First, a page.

3 Ways Biting Your Nails Hurts Your Mouth (Besides Making Your Teeth Crooked)

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If you're a nail biter, you probably already know that it's a bad habit that can potentially make your teeth crooked over time. However, it can still be hard to stop, and maybe you aren't bothered by the idea of crooked teeth. There are other ways that nail biting can potentially harm your mouth, however, so read on to learn why you really should break this habit.


Nails and fingers are a hotbed for bacteria and germs to grow. When you bite your nails, that bacteria goes directly into your mouth, where it can cause all kinds of havoc. Bacteria found under nails can potentially increase your risk of gum disease, tooth decay, or getting sick. If that's not enough to scare you, consider that fecal bacteria is often found under fingernails, which can potentially cause an E.coli bacterial infection.

Chipped Teeth

Teeth are designed to withstand a lot of pressure during the normal grinding and cutting of food when you're eating, but biting nails is another matter.

When you bite your nails, a lot of pressure is needed to cut through the thin-but-hard surface of the fingernail. After the nail is severed, your upper and lower teeth slam together. While your teeth hitting each other once or twice won't cause any serious damage, after repeated nail biting, your teeth can potentially chip away at each other. If this damage goes on long enough, it can chip away at the enamel of the teeth, exposing the dentin, pulp, or even the tooth's nerves, causing pain and increasing the risk of decay or infection.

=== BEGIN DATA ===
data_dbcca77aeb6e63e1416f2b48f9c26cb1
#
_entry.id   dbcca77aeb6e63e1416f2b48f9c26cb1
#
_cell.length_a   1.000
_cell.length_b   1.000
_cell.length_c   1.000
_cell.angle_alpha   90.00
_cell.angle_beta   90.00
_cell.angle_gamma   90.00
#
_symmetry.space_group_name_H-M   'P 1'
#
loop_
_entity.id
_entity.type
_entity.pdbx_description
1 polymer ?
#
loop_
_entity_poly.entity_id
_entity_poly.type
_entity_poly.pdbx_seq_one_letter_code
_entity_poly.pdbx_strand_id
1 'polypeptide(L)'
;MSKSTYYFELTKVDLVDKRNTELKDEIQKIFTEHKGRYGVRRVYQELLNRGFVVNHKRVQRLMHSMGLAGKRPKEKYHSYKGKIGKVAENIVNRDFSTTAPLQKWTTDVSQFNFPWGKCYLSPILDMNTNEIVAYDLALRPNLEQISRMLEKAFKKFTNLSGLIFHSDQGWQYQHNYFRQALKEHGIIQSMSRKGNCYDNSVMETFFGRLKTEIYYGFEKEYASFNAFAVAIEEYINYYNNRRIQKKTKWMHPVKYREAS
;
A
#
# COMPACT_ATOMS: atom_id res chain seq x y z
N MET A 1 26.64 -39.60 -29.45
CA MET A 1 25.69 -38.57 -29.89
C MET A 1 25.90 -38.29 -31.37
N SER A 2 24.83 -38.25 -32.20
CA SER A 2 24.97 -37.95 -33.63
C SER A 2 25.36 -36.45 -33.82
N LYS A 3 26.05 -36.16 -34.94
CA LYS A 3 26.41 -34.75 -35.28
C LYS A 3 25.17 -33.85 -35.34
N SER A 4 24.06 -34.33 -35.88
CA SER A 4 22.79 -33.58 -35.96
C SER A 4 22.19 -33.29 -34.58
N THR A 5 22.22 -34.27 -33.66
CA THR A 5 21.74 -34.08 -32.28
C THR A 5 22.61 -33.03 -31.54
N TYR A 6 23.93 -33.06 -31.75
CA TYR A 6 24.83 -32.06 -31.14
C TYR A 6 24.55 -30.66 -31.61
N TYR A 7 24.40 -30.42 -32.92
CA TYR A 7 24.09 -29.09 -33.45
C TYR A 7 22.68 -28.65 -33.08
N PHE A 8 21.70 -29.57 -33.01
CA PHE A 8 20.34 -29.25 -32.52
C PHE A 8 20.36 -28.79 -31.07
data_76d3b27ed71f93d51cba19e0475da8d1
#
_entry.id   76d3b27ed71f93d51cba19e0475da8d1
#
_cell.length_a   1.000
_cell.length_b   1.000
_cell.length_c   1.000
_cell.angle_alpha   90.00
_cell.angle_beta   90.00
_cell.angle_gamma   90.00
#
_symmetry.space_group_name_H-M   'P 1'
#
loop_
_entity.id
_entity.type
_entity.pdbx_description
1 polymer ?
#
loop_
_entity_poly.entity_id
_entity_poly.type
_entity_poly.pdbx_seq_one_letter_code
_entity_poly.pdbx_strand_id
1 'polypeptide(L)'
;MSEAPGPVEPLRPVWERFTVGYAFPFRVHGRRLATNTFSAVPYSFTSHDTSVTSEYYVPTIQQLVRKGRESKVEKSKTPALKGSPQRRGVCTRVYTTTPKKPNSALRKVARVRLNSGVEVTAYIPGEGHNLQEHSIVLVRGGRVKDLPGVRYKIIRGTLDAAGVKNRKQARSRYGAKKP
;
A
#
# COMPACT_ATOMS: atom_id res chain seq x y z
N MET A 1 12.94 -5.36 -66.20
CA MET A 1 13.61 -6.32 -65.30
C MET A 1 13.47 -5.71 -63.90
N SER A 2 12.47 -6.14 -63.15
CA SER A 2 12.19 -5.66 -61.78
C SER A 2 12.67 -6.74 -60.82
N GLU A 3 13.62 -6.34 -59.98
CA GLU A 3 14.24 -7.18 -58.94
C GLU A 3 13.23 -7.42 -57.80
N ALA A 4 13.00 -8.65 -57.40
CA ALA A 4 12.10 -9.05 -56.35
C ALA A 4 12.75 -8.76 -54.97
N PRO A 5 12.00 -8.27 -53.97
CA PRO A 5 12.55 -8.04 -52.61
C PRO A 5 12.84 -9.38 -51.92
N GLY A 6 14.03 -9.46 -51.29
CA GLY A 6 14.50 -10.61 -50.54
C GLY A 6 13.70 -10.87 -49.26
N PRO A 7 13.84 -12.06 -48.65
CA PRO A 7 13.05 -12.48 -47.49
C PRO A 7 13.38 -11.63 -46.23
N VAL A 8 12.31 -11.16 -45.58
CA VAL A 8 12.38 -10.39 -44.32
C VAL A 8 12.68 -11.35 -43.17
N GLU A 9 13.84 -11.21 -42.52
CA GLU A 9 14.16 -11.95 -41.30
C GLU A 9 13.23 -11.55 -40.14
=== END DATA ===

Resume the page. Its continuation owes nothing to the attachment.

Oral STDs

As if normal bacteria wasn't gross enough, it's actually possible to transmit STDs to your mouth via nail biting. If you touch a surface that's come into contact with an STD infection or that another person has touched after touching an infected region, the skin on your hands will prevent that virus from getting into your body. However, if you stick your fingers in your mouth to bite your nails, all bets are off.

The herpes virus, for example, can potentially make the jump from the genital area to the mouth, so someone else's genital herpes virus could potentially infect your mouth if you bite your nails after your hands have been exposed.

It can be hard to stop biting your nails, but you really should. Biting your nails is an embarrassing habit, but it can also put your overall oral health at risk. See your dentist to find out if you've already done damage to your gums, teeth, or mouth, and to ask for advice on how to stop biting your nails.